Oleg Tselkov confronts “The Man”
Look at the round and affable face of Oleg Tselkov Tselkov March (2017), the documentary that accompanies the artist’s mini retrospective at the Multimedia Art Museum in Moscow, I couldn’t help but notice that all but the 16 works on display represent anonymous, bald men who have more than a fleeting resemblance to the late Russian artist. But these flattened, disc-shaped faces are more than self-portraits. As the narrator of the film, actress Isabelle Adjani, recounts: “In 1960, in Moscow, a young painter had just portrayed a man’s face when he realized that he had involuntarily portrayed something else: the Man’s face. Not just one human being, but all of humanity.
Entitled “I am not from here, I am a foreigner”, the exhibition opens with three works from before this breakthrough. In the brightly colored, densely painted semi-abstract Two women and Rope walker (1957), it is easy to spot revealing Cubist influences in the deconstructed geometric shapes and flat compositions of the painting. In the same way, Flush toilet and agave (1956) echoes Henri Matisse in his dynamic assemblage of checkerboards in brilliant hues, plants and porcelain. While this assured management of color would feature in Tselkov’s work for the rest of his career – becoming brighter, sharper, and more brilliant with each passing year – the recognizable influences and affinities gave way after 1960 to pure idiosyncrasy. The first clue of this can be seen here in Portrait with a flower (1962): a smooth and daring oval of a face that fixes the viewer with an expression that is at once impenetrable but deeply relatable. With the eyes and the mouth, these usual signifiers of the personality, hidden in the margins, the empty and open plane of the central section of the work creates an almost mirror-like surface onto which viewers can project their own interpretations.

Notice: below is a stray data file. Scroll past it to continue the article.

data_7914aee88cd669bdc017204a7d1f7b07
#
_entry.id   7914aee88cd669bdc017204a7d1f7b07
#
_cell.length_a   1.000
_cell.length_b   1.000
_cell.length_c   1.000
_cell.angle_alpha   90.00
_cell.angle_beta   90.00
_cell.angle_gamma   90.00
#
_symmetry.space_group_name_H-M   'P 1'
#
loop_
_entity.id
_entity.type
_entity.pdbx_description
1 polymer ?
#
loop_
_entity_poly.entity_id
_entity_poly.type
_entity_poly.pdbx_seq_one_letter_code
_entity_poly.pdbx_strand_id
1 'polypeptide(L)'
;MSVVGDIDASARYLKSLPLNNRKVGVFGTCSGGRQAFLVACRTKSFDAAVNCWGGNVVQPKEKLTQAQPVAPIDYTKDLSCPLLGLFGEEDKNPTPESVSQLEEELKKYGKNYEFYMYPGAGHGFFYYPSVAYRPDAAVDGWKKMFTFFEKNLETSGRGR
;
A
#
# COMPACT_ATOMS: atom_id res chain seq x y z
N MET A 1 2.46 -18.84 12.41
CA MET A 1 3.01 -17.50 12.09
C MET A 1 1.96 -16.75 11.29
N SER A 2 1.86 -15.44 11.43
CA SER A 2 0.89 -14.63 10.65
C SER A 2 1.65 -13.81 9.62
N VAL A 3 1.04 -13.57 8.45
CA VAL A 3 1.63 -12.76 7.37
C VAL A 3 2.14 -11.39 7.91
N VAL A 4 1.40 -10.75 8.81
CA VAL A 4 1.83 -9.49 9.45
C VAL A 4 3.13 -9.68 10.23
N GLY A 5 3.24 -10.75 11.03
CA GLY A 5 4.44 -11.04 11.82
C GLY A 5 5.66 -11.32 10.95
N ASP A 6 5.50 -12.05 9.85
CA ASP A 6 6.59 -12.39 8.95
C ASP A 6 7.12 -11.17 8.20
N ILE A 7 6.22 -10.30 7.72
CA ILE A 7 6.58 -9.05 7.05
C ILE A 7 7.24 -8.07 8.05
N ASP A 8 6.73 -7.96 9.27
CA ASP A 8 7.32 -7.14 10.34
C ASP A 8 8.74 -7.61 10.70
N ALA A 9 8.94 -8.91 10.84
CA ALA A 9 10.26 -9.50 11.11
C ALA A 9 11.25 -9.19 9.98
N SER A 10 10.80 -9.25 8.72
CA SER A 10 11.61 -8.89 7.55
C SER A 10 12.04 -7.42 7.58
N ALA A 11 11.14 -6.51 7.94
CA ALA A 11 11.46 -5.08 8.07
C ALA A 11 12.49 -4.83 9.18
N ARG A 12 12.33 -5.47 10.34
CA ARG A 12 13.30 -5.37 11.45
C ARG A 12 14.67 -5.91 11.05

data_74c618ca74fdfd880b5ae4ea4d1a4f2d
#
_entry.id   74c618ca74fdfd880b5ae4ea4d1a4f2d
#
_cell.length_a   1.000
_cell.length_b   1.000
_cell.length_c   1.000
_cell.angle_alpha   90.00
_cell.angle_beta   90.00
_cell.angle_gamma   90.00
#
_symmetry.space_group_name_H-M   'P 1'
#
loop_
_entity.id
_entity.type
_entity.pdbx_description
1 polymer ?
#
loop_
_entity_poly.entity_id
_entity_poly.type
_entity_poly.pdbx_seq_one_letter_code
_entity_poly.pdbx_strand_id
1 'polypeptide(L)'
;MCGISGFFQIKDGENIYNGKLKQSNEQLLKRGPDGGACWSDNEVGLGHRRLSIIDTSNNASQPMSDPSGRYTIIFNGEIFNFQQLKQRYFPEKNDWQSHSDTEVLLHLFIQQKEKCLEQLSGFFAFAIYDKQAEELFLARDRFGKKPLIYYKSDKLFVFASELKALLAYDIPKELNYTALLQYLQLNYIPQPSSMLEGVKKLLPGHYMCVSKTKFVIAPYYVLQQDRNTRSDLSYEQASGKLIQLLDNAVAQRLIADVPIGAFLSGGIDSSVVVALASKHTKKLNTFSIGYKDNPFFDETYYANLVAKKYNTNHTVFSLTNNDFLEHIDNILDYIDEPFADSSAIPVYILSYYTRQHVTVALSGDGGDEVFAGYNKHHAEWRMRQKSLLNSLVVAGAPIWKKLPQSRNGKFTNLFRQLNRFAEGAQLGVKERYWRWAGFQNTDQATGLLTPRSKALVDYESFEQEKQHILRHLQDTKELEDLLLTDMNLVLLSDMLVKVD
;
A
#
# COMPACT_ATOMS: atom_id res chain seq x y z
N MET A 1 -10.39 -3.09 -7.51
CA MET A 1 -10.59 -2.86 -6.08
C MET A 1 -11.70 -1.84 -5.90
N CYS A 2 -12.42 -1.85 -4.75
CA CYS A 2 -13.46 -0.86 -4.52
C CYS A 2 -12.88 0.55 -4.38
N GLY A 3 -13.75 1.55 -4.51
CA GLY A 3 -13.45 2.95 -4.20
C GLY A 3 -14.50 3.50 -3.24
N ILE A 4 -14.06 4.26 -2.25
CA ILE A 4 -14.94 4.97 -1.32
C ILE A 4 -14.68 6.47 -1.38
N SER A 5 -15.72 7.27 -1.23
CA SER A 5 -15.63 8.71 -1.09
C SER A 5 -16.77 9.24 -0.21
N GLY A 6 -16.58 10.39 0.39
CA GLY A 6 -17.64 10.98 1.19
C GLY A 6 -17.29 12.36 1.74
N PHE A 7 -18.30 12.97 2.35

Browsing through the exhibition, it’s clear that the effervescence of Tselkov’s palette, coupled with the airbrushed quality of its surfaces, plays a key role in the work’s contemporary appearance – and Instagram-friendly. Five masks (1979) – with its hyperrealistic green and yellow cord, which seems to hang from the top edge of the canvas – might well have been painted yesterday. Such clever compositional details – the little nail in the upper right corner just above the stack of eggplants from Five faces (1980); the deliciously wandering puff of smoke about to float over the top edge of Smoking (1969) – repeated throughout Tselkov’s work, allowing the artist to test the form and positioning of the founding element of his vocabulary: the face and its multiple ways of being. While Tselkov’s faces have an unmistakable origin in common, they are kaleidoscopically varied by these subtle plays of contextual detail. What you find in these non-portraits is a survey of Emmanuel Lévinas’ claim, in Ethical and infinite (1985), that “The face is meaning, and a meaning without context […] The face gives priority to itself […] The face is what cannot be killed.
Forced to leave the then Soviet Union due to the ruling party’s dissatisfaction with the “bourgeois tendencies” of his work (according to the wall text of the exhibition) and the corresponding limitations of his ability to exhibit – let alone profit from it – his art, in 1977 Tselkov moved to France where, for the next 40 years, he chose to remain stateless while continuing his painting practice. Evoking and refuting the meaning in the same phrase – empty but loaded, anguished but emancipated – the faces of Tselkov speak of his own condition: in them the whole spectrum of the community and individuality of humanity is gathered from one shot.
that of Oleg Tselkov “I’m not from here, I’m a foreigner” is on view at the Multimedia Art Museum, Moscow, until December 5, 2021.
Thumbnail: Oleg Tselkov, Group portrait with watermelon, 1963, oil on panel, 1.3 x 1.7 m. Courtesy: Multimedia Art Museum, Moscow
Main picture: Oleg Tselkov, Self-portrait (detail), 1964, oil on cardboard, 1.1 x 1.4 m. Courtesy: Multimedia Art Museum, Moscow